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I have a mixture of knob-and-tube and NM-B. If I'm extending from knob and tube, but I have a (different) an NM-B circuit nearby, is it technically allowable to ground via ground wire in the other cable? If not, what is the right way to do it? (Please don't tell me to replace all the knob and tube -- it's not going to happen.)

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@NiallC. Thanks. So if I understand this, bottom line is, yes it is allowed, right? –  ThePopMachine Dec 9 '13 at 16:18
    
@NiallC. : Fortunately, I don't make a habit of adding rooms to my house. Oh, wait a second, does three rooms in 7 years count. I guess. But this is the first case where it is not practical to add completely new wiring to the panel. –  ThePopMachine Dec 9 '13 at 16:30
    
@ThePopMachine No. You cannot borrow the grounding conductor from another branch circuit. I guess I need to update the answer on the other question to make that clear. –  Tester101 Dec 9 '13 at 16:55
    
@Tester101: If you say no, then what does this part mean? For replacement of ... branch-circuit extensions only in existing installations that do not have an equipment grounding conductor in the branch circuit, connections shall be permitted as (C) Nongrounding Receptacle Replacement or Branch Circuit Extensions. The equipment grounding conductor of a grounding-type receptacle or a branch-circuit extension shall be permitted to be connected to any of the following: (1) Any accessible point on the grounding electrode system [...] (2) Any accessible point on the grounding electrode conductor –  ThePopMachine Dec 9 '13 at 17:16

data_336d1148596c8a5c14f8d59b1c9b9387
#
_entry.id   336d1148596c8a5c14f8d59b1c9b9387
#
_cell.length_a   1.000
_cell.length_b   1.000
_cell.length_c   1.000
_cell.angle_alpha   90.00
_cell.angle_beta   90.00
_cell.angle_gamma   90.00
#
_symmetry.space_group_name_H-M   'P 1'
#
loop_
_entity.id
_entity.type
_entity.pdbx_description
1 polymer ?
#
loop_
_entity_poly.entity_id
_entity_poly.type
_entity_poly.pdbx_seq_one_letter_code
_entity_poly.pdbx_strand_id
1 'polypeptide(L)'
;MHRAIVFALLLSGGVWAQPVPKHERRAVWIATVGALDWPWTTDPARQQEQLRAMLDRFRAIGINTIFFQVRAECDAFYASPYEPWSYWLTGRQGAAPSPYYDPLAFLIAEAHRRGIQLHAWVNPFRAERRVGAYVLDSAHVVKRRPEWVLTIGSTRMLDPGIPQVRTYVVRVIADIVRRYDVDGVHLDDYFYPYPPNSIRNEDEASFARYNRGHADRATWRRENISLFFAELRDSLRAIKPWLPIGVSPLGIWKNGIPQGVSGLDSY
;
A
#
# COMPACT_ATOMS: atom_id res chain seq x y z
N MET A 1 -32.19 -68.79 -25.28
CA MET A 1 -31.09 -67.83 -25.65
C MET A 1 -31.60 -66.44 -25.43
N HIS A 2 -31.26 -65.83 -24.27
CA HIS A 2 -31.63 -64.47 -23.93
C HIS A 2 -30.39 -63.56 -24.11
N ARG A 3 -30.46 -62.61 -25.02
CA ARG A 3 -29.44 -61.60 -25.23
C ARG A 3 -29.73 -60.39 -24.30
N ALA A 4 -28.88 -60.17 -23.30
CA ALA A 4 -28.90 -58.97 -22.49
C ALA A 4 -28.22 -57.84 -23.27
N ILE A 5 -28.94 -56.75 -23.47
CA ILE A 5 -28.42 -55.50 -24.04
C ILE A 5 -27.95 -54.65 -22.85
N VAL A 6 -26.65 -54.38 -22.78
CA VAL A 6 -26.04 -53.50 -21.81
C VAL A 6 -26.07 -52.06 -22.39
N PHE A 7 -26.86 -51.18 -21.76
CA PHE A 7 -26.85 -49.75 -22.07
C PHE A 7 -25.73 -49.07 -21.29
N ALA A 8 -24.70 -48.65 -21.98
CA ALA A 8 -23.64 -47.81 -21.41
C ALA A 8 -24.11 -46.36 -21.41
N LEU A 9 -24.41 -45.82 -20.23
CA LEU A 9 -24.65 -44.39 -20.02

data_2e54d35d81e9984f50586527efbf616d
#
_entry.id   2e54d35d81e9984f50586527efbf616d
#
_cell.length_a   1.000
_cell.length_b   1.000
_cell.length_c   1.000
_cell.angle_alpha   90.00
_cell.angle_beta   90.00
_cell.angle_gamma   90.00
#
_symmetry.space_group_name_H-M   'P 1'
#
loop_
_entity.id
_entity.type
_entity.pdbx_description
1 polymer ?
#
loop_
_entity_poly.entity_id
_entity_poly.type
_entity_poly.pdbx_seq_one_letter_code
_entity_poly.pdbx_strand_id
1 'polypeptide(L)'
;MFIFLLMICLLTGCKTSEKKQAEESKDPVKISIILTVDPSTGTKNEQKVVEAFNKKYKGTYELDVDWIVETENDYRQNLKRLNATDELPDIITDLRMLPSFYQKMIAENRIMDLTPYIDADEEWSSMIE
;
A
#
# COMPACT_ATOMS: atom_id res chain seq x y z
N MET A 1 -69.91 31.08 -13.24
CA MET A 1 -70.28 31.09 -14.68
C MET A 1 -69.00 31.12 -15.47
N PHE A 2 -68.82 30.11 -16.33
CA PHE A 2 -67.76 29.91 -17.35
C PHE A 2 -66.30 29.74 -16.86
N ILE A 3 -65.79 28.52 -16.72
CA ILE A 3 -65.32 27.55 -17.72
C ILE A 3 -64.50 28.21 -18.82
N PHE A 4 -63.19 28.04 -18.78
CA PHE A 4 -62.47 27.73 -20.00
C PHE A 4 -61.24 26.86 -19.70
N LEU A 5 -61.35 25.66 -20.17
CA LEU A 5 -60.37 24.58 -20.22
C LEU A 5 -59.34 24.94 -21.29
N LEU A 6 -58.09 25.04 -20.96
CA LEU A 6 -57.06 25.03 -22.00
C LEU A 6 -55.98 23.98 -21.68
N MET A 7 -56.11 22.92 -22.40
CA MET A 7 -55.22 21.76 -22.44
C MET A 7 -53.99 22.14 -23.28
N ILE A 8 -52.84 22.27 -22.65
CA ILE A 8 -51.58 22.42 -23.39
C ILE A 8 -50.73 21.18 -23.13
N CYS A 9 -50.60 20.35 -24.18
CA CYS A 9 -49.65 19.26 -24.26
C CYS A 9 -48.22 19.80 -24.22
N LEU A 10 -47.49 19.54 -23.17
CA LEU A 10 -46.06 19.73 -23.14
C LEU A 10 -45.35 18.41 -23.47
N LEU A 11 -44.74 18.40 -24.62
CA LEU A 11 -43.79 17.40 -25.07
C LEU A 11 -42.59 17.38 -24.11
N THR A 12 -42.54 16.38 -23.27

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@ThePopMachine The grounding electrode system (of which the grounding electrode is a part), is a system of conductors used to connect the service equipment to the earth. Equipment grounding conductors (those found in branch circuits), are not part of the grounding electrode system. –  Tester101 Dec 9 '13 at 17:24
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marked as duplicate by BMitch Dec 11 '13 at 1:35

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1 Answer

Not to be snarky, but, if you mess up plumbing you get wet and stinky. If you mess up electricity, you get burned or dead. Is it really worth the risk?

As you touch the old unsafe and code fail stuff, replace it. No need to do everything at once.

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This doesn't really answer the question or give any references. It may be a bad thing to do, but without any references or explanation, it's just an opinion. –  Johnny Dec 11 '13 at 0:05
    
For the opposite view see diy.stackexchange.com/a/20279/5960 –  Bryce Mar 10 at 19:09
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